From hop to hop-hop

The main focus of the project, though, will be to expand the scope of relay coverage from the single hop of FIREWORKS – one base station to one relay station – to a multi-hop configuration with one or more base stations sending signals onto to relay stations which can then retransmit to other relay stations. This will require a lot more work on the base-band and protocol layer to ensure what could be several different signals being combined into the best possible signal for the end-user.

While the work being done is highly technical, the end result will simply mean high-quality, low-cost wireless broadband access virtually anywhere in Europe, and eventually the whole world.

FIREWORKS was funded by the EU’s Sixth Framework Programme (FP6) for research. ROCKET is being funded by FP7.

Christian Nielsen | alfa
Further information:
http://cordis.europa.eu/ictresults

More articles from Information Technology:

nachricht Earthquake researchers finalists for supercomputing prize
19.11.2018 | University of Tokyo

nachricht Putting food-safety detection in the hands of consumers
15.11.2018 | Massachusetts Institute of Technology

All articles from Information Technology >>>

The most recent press releases about innovation >>>

Die letzten 5 Focus-News des innovations-reports im Überblick:

Im Focus: Nonstop Tranport of Cargo in Nanomachines

Max Planck researchers revel the nano-structure of molecular trains and the reason for smooth transport in cellular antennas.

Moving around, sensing the extracellular environment, and signaling to other cells are important for a cell to function properly. Responsible for those tasks...

Im Focus: UNH scientists help provide first-ever views of elusive energy explosion

Researchers at the University of New Hampshire have captured a difficult-to-view singular event involving "magnetic reconnection"--the process by which sparse particles and energy around Earth collide producing a quick but mighty explosion--in the Earth's magnetotail, the magnetic environment that trails behind the planet.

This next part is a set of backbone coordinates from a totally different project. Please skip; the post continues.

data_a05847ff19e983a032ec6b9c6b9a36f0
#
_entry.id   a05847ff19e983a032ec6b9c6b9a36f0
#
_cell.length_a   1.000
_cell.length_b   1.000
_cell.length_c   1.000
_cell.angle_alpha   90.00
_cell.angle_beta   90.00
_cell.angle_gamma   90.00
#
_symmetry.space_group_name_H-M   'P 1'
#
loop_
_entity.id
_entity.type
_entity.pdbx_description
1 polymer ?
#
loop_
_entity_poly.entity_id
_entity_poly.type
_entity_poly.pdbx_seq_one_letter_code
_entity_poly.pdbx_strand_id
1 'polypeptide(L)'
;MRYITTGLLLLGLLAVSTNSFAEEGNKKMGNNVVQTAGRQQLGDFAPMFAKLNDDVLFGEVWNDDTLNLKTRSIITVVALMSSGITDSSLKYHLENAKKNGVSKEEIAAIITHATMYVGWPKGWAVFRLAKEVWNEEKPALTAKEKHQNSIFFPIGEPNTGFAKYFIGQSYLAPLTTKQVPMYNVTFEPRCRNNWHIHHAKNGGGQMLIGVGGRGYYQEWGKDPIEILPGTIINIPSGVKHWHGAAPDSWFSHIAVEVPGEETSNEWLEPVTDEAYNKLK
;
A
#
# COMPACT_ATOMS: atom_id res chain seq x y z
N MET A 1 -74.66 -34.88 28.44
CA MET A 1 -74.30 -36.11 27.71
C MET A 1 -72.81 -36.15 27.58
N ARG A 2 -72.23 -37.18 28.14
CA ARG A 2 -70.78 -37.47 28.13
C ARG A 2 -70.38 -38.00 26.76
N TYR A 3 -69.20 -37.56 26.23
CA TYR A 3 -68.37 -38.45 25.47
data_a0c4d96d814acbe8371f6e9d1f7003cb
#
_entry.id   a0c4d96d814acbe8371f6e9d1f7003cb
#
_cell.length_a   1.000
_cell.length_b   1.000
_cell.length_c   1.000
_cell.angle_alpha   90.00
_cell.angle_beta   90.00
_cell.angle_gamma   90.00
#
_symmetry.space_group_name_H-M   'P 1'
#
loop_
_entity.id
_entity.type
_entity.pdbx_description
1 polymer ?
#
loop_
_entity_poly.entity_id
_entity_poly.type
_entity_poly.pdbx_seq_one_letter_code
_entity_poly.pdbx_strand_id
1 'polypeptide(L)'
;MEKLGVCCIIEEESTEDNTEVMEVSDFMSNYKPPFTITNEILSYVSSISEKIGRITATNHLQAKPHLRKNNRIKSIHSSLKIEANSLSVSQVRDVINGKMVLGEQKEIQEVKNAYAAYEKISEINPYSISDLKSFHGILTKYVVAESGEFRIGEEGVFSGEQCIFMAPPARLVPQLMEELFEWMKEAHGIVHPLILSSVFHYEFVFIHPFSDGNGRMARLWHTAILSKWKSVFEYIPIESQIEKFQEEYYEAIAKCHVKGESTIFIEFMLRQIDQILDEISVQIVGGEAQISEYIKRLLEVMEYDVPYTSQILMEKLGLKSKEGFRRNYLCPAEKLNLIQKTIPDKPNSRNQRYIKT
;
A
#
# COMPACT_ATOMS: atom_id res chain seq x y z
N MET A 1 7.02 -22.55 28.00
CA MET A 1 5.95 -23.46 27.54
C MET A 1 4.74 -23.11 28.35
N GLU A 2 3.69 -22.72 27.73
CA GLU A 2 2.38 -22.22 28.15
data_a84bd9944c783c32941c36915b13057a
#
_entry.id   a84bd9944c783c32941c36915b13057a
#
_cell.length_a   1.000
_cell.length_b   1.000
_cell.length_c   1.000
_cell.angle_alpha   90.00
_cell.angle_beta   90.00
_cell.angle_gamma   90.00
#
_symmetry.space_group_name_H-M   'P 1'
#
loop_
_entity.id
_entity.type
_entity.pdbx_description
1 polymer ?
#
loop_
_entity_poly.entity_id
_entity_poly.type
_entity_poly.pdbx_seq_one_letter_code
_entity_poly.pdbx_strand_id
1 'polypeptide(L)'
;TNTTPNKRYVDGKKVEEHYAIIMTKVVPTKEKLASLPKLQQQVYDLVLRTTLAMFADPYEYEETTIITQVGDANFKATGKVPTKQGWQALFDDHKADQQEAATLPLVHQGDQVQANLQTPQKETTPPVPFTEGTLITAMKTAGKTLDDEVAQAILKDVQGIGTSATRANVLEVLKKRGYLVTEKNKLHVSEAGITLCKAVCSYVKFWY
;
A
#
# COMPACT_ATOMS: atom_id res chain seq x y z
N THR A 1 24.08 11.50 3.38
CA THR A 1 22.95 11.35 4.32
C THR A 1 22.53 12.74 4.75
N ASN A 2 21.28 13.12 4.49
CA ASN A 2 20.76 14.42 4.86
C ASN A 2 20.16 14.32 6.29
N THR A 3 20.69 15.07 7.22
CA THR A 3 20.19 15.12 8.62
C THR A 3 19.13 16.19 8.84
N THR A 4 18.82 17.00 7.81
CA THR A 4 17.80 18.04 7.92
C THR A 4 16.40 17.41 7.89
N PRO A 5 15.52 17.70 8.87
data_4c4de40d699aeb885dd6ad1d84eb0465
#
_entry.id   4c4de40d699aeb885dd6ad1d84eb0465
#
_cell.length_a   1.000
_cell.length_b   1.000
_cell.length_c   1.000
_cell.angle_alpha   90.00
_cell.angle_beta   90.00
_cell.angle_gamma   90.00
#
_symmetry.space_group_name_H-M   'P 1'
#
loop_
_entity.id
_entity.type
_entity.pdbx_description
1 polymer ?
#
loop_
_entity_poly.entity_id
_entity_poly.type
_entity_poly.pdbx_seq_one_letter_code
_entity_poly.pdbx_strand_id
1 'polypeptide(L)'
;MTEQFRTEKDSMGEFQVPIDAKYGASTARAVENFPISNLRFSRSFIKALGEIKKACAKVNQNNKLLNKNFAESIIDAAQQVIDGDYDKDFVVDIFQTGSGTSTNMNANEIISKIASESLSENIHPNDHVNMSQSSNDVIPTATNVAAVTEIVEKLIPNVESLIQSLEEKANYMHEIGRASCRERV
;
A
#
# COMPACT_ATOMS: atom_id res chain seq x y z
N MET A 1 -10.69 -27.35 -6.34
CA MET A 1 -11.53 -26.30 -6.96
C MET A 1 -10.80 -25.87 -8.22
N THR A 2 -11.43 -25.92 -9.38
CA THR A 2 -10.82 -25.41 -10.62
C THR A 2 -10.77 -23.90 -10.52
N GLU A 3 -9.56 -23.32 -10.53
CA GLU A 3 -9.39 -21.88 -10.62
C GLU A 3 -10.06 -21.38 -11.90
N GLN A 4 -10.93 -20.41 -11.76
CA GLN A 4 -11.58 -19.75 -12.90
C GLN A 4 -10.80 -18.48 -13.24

Magnetic reconnection has remained a bit of a mystery to scientists. They know it exists and have documented the effects that the energy explosions can...

Im Focus: A Chip with Blood Vessels

Biochips have been developed at TU Wien (Vienna), on which tissue can be produced and examined. This allows supplying the tissue with different substances in a very controlled way.

Cultivating human cells in the Petri dish is not a big challenge today. Producing artificial tissue, however, permeated by fine blood vessels, is a much more...

Im Focus: A Leap Into Quantum Technology

Faster and secure data communication: This is the goal of a new joint project involving physicists from the University of Würzburg. The German Federal Ministry of Education and Research funds the project with 14.8 million euro.

In our digital world data security and secure communication are becoming more and more important. Quantum communication is a promising approach to achieve...

Im Focus: Research icebreaker Polarstern begins the Antarctic season

What does it look like below the ice shelf of the calved massive iceberg A68?

On Saturday, 10 November 2018, the research icebreaker Polarstern will leave its homeport of Bremerhaven, bound for Cape Town, South Africa.

All Focus news of the innovation-report >>>

Anzeige

Anzeige

VideoLinks
Industry & Economy
Event News

Optical Coherence Tomography: German-Japanese Research Alliance hosted Medical Imaging Conference

19.11.2018 | Event News

“3rd Conference on Laser Polishing – LaP 2018” Attracts International Experts and Users

09.11.2018 | Event News

On the brain’s ability to find the right direction

06.11.2018 | Event News

 
Latest News

Nonstop Tranport of Cargo in Nanomachines

20.11.2018 | Life Sciences

Researchers find social cultures in chimpanzees

20.11.2018 | Life Sciences

When AI and optoelectronics meet: Researchers take control of light properties

20.11.2018 | Physics and Astronomy

VideoLinks
Science & Research
Overview of more VideoLinks >>>